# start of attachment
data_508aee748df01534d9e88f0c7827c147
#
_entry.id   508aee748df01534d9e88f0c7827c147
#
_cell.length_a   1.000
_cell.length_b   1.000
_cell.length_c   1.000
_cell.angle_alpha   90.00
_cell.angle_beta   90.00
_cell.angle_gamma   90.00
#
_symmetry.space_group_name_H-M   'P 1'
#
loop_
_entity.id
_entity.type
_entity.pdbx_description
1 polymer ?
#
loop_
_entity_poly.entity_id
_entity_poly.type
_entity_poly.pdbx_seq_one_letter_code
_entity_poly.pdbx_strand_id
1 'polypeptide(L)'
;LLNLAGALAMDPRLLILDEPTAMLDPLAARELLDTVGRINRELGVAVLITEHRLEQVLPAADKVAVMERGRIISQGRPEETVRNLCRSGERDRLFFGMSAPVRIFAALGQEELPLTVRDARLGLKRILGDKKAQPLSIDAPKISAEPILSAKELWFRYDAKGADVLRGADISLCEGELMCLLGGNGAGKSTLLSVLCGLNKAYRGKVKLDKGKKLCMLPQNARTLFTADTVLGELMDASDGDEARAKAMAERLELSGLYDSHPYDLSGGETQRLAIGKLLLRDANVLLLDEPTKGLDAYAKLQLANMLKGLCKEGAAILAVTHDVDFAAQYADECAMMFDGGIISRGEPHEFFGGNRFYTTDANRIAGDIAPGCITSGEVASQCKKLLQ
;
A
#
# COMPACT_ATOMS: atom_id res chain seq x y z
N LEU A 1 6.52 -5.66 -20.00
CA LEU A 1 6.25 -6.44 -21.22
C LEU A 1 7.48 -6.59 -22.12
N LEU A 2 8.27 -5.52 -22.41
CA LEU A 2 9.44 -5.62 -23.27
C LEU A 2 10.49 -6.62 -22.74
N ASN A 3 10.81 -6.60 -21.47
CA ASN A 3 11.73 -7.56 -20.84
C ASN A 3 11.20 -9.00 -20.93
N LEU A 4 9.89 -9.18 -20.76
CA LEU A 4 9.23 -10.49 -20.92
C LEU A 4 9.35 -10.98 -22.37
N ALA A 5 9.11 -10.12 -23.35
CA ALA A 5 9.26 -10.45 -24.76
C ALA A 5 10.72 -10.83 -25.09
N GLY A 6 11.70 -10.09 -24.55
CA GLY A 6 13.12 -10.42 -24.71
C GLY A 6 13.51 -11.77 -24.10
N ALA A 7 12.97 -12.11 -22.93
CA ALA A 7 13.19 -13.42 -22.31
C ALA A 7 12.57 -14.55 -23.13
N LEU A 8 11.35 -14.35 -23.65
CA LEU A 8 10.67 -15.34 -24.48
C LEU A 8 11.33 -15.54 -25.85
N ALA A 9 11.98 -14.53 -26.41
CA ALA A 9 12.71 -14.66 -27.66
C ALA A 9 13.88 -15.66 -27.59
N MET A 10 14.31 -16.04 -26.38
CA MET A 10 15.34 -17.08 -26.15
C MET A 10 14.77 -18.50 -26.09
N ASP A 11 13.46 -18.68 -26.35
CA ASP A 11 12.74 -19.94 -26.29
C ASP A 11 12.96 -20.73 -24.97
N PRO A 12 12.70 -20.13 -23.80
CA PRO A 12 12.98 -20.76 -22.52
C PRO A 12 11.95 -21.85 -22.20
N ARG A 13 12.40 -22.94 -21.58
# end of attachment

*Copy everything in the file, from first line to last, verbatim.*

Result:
data_508aee748df01534d9e88f0c7827c147
#
_entry.id   508aee748df01534d9e88f0c7827c147
#
_cell.length_a   1.000
_cell.length_b   1.000
_cell.length_c   1.000
_cell.angle_alpha   90.00
_cell.angle_beta   90.00
_cell.angle_gamma   90.00
#
_symmetry.space_group_name_H-M   'P 1'
#
loop_
_entity.id
_entity.type
_entity.pdbx_description
1 polymer ?
#
loop_
_entity_poly.entity_id
_entity_poly.type
_entity_poly.pdbx_seq_one_letter_code
_entity_poly.pdbx_strand_id
1 'polypeptide(L)'
;LLNLAGALAMDPRLLILDEPTAMLDPLAARELLDTVGRINRELGVAVLITEHRLEQVLPAADKVAVMERGRIISQGRPEETVRNLCRSGERDRLFFGMSAPVRIFAALGQEELPLTVRDARLGLKRILGDKKAQPLSIDAPKISAEPILSAKELWFRYDAKGADVLRGADISLCEGELMCLLGGNGAGKSTLLSVLCGLNKAYRGKVKLDKGKKLCMLPQNARTLFTADTVLGELMDASDGDEARAKAMAERLELSGLYDSHPYDLSGGETQRLAIGKLLLRDANVLLLDEPTKGLDAYAKLQLANMLKGLCKEGAAILAVTHDVDFAAQYADECAMMFDGGIISRGEPHEFFGGNRFYTTDANRIAGDIAPGCITSGEVASQCKKLLQ
;
A
#
# COMPACT_ATOMS: atom_id res chain seq x y z
N LEU A 1 6.52 -5.66 -20.00
CA LEU A 1 6.25 -6.44 -21.22
C LEU A 1 7.48 -6.59 -22.12
N LEU A 2 8.27 -5.52 -22.41
CA LEU A 2 9.44 -5.62 -23.27
C LEU A 2 10.49 -6.62 -22.74
N ASN A 3 10.81 -6.60 -21.47
CA ASN A 3 11.73 -7.56 -20.84
C ASN A 3 11.20 -9.00 -20.93
N LEU A 4 9.89 -9.18 -20.76
CA LEU A 4 9.23 -10.49 -20.92
C LEU A 4 9.35 -10.98 -22.37
N ALA A 5 9.11 -10.12 -23.35
CA ALA A 5 9.26 -10.45 -24.76
C ALA A 5 10.72 -10.83 -25.09
N GLY A 6 11.70 -10.09 -24.55
CA GLY A 6 13.12 -10.42 -24.71
C GLY A 6 13.51 -11.77 -24.10
N ALA A 7 12.97 -12.11 -22.93
CA ALA A 7 13.19 -13.42 -22.31
C ALA A 7 12.57 -14.55 -23.13
N LEU A 8 11.35 -14.35 -23.65
CA LEU A 8 10.67 -15.34 -24.48
C LEU A 8 11.33 -15.54 -25.85
N ALA A 9 11.98 -14.53 -26.41
CA ALA A 9 12.71 -14.66 -27.66
C ALA A 9 13.88 -15.66 -27.59
N MET A 10 14.31 -16.04 -26.38
CA MET A 10 15.34 -17.08 -26.15
C MET A 10 14.77 -18.50 -26.09
N ASP A 11 13.46 -18.68 -26.35
CA ASP A 11 12.74 -19.94 -26.29
C ASP A 11 12.96 -20.73 -24.97
N PRO A 12 12.70 -20.13 -23.80
CA PRO A 12 12.98 -20.76 -22.52
C PRO A 12 11.95 -21.85 -22.20
N ARG A 13 12.40 -22.94 -21.58